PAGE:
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Unicorns vs. Race Horses

Valfredo Pareto in 1895 observed that distribution of income showed a lot of poor people, very few super rich and a wide range in the middle.

I hope that since 1895 the range in the middle has become larger but we still do see extremes, as highlighted by some of the media headlines around Davos this year.

The Pareto principle is merely a distribution curve. There are other types of distribution curve (such as a bell-shaped curve). It is not pre-ordained that all phenomena will see a Pareto curve. The curve when plotted on a graph is a relationship known as a power law.

Other examples of power laws might include the ranking of cities by size, the intensity of earthquakes, traffic jams, the sales of non-fiction books, film box-office takings and social network usage.

It's also a useful way to think about technology startup exits.

In a recent report by CB Insights, looking at the US VC market, they identified that

After just 17 private tech companies exited for a $1B+ valuation in 2013, that number nearly doubled to 32 in 2014. Even with the increase, this represented just 1.1% of tech exits in 2014. The vast majority of exits were for less than $200M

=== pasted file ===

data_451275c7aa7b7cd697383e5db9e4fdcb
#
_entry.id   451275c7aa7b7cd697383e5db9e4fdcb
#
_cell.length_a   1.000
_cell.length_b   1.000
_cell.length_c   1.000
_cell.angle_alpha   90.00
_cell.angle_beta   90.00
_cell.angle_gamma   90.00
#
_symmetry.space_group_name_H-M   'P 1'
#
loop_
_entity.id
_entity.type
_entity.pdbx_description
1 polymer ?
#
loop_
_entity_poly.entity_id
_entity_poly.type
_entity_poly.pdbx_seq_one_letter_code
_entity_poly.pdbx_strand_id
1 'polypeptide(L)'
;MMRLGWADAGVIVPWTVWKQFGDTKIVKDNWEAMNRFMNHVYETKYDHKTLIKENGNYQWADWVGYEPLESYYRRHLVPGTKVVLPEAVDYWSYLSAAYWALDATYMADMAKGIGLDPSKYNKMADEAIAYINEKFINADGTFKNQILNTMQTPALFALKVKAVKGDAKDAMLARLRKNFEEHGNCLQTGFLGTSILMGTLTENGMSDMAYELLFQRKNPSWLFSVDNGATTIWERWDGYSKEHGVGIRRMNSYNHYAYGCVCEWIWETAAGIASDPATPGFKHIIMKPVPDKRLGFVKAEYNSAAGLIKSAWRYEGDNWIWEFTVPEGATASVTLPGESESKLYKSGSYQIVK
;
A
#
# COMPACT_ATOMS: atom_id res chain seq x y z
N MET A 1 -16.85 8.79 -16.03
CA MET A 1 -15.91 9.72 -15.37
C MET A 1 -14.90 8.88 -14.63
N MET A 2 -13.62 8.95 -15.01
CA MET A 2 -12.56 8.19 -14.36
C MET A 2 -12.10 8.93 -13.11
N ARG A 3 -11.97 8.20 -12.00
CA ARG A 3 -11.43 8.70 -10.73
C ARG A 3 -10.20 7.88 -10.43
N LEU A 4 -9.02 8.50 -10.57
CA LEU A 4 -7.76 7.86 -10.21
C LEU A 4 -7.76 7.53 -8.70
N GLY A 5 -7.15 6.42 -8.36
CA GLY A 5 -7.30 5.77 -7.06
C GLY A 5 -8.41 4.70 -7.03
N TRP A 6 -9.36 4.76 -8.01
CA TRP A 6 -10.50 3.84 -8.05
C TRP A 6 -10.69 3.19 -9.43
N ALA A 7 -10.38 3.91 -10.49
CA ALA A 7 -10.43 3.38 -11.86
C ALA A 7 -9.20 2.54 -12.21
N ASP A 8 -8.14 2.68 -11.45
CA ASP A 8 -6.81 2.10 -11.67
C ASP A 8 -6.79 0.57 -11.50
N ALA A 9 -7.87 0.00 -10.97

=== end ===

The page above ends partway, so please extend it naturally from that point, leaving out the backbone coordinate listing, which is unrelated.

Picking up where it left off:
Whilst Pareto in 1895 observed that distribution of income showed a lot of poor people, very few super rich and a wide range in the middle, analysts in 2014 observed that distribution of returns showed a lot of failed startups, very few super successful (a.k.a. "unicorns") and a wide range in the middle.

Many of those so called "unicorns" required hundreds of millions of dollars of funding each.

If the unicorns represent the extreme, let's call the wide range in the middle "horses". Fast, majestic, but without the show-off horn, whiter than white coat and magical powers.

The wide range is the middle offers plenty of opportunities for investors and entrepreneurs to build great companies with more modest funding. That is where success is more likely and more frequent. The best of these companies are race horses.

For entrepreneurs it means being ambitious yet frugal. There are murmurs of a bubble getting ready to burst. If this is true it will mean a funding shortage for big cash burning startups and an increased risk of failure. Now is a good time to be lean.

For investors it means getting into great companies early and continuing to back those that show most potential.

I'm looking for great race horses.


Image: By MJ Boswell from Annapolis, Md, USA (Horse Race Finish Line) [CC BY 2.0 (http://creativecommons.org/licenses/by/2.0)], via Wikimedia Commons

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